# Why do we use this complicated algorithm for finding values of trigonometric functions?

My Mathematics Textbook covers the topic of Values of Trigonometric Functions at Allied Angles using some general formulae first and then goes on to the topic of finding the values of trigonometric functions at allied angles using an algorithm.

The cases discussed in finding the values using some general formulae are :

• At $$(-x)$$
• At $$\Big (\dfrac{\pi}{2} \pm x \Big )$$
• At $$(\pi \pm x)$$
• At $$\Big ( \dfrac {3\pi}{2} \pm x \Big )$$
• At $$(2\pi \pm x)$$ which can also be written as $$(\pm$$ $$x)$$

The algorithm is as follows :

• Let the angle be $$x$$
• If $$x<0$$ and $$x = (-a)$$, continue with the further steps as $$a$$ in place of $$x$$ and when the final result arrives : if $$f$$ is an even function, then $$f(x) = f(-x)$$, so $$f(x) = f(a)$$ and if $$f$$ is an odd function, $$f(-x) = -f(x)$$, so $$f(x) = -f(-x) = -f(a)$$
• Express $$x$$ (or $$a$$) in the form of $$\dfrac {n\pi}{2} \pm \alpha$$, where $$0<\alpha<\dfrac{\pi}{2}$$ or $$\alpha \in \Big (0, \dfrac {\pi}{2} \Big )$$
• If $$n$$ is odd, then $$\sin x = \pm \cos \alpha$$, $$\cos x = \pm \sin \alpha$$, $$\tan x = \pm \cot \alpha$$, $$\cot x = \pm \tan \alpha$$, $$\sec x = \pm \csc \alpha$$ and $$\csc x = \pm \sec \alpha$$
• If $$n$$ is even, then $$\sin x = \pm \sin \alpha$$, $$\cos x = \pm \cos \alpha$$, $$\tan x = \pm \tan \alpha$$, $$\cot x = \pm \cot \alpha$$, $$\sec x = \pm \sec \alpha$$ and $$\csc x = \pm \csc \alpha$$
• Determine the quadrant that $$x$$ lies in and then decide the sign of the value

Let's take an example : Find the value of $$\sin \dfrac{7\pi}{4}$$.

One method to do this will be using the first method.
$$\sin \dfrac{7\pi}{4} = \sin \Big (2\pi - \dfrac{\pi}{4} \Big )$$
We know that $$\sin (2\pi-x)=(-\sin x)$$. So, $$\sin \Big (2\pi - \dfrac{\pi}{4} \Big ) = \Big ( -\sin \dfrac {\pi}{4} \Big ) = -\dfrac {1}{\sqrt{2}}$$

Another method would be to use the algorithm
$$\dfrac{7\pi}{4}=\dfrac{3\pi}{2}+\dfrac{\pi}{4}$$, so $$\dfrac {3\pi}{2} < \dfrac{7\pi}{4} < 2\pi$$ and $$\dfrac{7\pi}{4}$$ lies in the $$IV$$ quadrant, which means that $$\sin \dfrac{7\pi}{4} < 0$$

Now, $$\dfrac{7\pi}{4} = \dfrac {3.\pi}{2} + \dfrac{\pi}{4}$$. $$3$$ is odd, so $$\sin \dfrac{7\pi}{4} = -\sin \dfrac {\pi}{4} = -\dfrac{1}{\sqrt{2}}$$

Now, this algorithm seems like something extremely complex for solving simple questions like these. So, why do we use this algorithm when we can just use the simple formulae that help us find the values of trigonometric functions at allied angles? Are there some advantageous applications of this algorithm?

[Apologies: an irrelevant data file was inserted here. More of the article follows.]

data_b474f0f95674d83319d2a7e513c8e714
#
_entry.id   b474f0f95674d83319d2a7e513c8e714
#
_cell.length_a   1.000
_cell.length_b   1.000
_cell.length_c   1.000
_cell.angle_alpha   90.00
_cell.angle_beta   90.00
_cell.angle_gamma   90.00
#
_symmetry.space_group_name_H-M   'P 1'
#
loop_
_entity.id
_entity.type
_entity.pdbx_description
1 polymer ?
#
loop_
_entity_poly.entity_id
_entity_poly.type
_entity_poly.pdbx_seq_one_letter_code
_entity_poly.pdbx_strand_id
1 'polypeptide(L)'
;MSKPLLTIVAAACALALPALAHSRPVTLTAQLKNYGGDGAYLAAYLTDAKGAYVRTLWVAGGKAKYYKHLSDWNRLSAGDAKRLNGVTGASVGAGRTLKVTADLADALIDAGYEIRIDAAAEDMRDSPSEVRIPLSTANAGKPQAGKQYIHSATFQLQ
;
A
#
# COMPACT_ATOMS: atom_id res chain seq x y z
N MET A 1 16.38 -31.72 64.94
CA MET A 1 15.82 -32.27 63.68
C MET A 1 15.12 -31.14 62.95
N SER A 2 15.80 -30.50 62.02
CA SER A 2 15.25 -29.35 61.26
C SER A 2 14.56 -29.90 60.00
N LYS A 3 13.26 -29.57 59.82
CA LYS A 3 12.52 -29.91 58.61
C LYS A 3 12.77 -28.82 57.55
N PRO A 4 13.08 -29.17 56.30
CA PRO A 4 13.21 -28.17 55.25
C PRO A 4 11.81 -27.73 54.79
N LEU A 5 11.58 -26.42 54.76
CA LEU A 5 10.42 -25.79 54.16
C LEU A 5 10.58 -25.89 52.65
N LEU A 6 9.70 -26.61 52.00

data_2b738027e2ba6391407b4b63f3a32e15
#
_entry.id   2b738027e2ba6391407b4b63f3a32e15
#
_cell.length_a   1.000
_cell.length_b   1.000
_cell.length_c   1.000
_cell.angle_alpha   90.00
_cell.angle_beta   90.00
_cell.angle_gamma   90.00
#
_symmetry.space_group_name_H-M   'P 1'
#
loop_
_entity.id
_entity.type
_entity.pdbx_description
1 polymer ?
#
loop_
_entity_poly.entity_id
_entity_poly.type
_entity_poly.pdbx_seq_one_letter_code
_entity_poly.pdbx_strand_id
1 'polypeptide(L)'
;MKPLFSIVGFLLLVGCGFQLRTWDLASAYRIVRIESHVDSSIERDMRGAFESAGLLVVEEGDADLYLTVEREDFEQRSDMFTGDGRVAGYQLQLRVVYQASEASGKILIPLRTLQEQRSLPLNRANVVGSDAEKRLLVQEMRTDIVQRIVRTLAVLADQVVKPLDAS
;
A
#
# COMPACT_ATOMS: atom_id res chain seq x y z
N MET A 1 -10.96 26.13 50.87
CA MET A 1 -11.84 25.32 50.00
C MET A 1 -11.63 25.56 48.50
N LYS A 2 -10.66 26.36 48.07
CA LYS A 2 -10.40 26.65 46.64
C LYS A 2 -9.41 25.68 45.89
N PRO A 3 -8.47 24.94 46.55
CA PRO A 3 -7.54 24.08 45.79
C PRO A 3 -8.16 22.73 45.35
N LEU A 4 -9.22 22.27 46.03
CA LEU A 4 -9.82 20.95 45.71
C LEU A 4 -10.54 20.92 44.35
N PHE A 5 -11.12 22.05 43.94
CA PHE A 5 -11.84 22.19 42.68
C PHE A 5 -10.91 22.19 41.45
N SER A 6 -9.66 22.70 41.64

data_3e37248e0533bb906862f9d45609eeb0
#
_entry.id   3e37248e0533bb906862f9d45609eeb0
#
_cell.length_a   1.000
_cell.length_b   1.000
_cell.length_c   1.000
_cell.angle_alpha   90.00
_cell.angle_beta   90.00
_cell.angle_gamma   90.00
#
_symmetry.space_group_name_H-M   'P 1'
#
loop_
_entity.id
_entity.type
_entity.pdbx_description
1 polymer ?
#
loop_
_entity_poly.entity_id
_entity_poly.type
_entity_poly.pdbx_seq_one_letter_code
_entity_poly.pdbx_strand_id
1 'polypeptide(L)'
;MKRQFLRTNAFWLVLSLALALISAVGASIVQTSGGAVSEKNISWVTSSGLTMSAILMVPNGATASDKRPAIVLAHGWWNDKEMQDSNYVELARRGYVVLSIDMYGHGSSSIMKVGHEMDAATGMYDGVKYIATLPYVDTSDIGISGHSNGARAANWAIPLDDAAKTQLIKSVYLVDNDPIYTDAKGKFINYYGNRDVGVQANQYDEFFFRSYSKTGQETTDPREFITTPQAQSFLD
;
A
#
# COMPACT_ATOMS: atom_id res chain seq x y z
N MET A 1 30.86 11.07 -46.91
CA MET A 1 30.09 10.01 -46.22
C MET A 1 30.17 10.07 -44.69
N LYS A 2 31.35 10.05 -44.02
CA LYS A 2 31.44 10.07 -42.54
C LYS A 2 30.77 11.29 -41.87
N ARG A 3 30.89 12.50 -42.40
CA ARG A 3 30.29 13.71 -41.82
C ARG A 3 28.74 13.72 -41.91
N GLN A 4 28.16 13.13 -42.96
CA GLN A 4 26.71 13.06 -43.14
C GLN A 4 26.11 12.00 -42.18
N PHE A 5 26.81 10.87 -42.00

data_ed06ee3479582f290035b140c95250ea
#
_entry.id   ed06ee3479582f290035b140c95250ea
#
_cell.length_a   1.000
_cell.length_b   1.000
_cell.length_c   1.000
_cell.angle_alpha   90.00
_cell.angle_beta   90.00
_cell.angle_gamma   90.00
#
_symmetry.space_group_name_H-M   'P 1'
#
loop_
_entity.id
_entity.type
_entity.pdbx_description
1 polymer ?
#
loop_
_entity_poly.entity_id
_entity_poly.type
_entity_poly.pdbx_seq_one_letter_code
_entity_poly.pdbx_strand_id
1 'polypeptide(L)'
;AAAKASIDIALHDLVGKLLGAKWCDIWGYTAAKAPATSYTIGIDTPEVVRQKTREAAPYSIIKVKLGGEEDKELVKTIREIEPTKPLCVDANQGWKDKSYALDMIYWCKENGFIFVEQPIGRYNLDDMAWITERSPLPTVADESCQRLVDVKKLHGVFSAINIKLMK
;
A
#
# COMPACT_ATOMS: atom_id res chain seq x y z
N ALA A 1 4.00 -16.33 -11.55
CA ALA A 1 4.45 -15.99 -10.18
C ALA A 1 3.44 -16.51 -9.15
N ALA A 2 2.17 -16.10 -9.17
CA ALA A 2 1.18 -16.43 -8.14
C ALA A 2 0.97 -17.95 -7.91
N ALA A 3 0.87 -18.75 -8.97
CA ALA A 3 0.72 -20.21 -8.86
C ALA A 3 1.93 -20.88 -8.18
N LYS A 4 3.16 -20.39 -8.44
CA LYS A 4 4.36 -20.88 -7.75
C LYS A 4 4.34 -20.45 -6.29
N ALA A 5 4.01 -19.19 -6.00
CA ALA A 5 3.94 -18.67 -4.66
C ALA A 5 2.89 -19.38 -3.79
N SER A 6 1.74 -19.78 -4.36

I feel like it's just a generalization for all the cases that appear in the case of allied angles, just like the lens formula is a generalization of all the cases of image formation through lenses.

Thanks!

EDIT : Also, when should I use which method?

What, precisely, are these "simple formulae" that you are referring to?

The algorithm here essentially breaks down all the periodicity, symmetry, and reflection-type changes you can do to the angle (some change the value in simple ways).

The point is to normalize the angle you're working with, ultimately, to the first octant $$0\leq\theta\leq\frac{\pi}{2}$$, so that you can use one table of special values.

• "The algorithm here essentially breaks down all the periodicity, symmetry, and reflection-type changes [...]" Indeed. The "algorithm" is a bit of a crutch. Over time, as one becomes more familiar with the angle changes, the algorithm aspect gives way to a proper instinctive understanding of the trig functions. Incidentally, the question "How to remember a particular class of trig identities", and perhaps in particular my answer, may help with gaining familiarity.
– Blue
May 15, 2020 at 21:44
• Agreed - pedagogically this is quite inappropriate to be presented as a be-all/end-all. Focus should be on why each of these trig relations exist and what they do. On the flip side, if you're closer to CS and am looking to implement some sort of computer program to calculate these values, a spelled-out algorithm is the only thing that works. May 16, 2020 at 4:19
• The formulae I'm referring to are like : $\sin (\pi + x) = -\sin x$, cos $(\pi + x) = -\cos x$, $\sin (\pi - x) = \sin x$, $\cos (\pi - x) = -\cos x$, etc. May 16, 2020 at 7:16
• @RajdeepSindhu: "I'll get natural with it with time and practice, right?" That's the hope. ;) Eventually, you should be able to see $x+\pi$ and think "On the unit circle, that angle is obviously directly opposite the angle $x$, so its sine and cosine are obviously the respective opposites (ie, the negatives) of $\sin x$ and $\cos x$." For quarter-turns, the sines and cosines change places, and the signs get a little fiddly. (I personally still consult a mental image of my "windmill" figure to keep this stuff straight. :)
– Blue
May 16, 2020 at 7:46
• Surprisingly, I already construct the windmill figure and it felt great to know that a lot of other people do that too. Visualizations are important. Thanks, again! May 16, 2020 at 9:02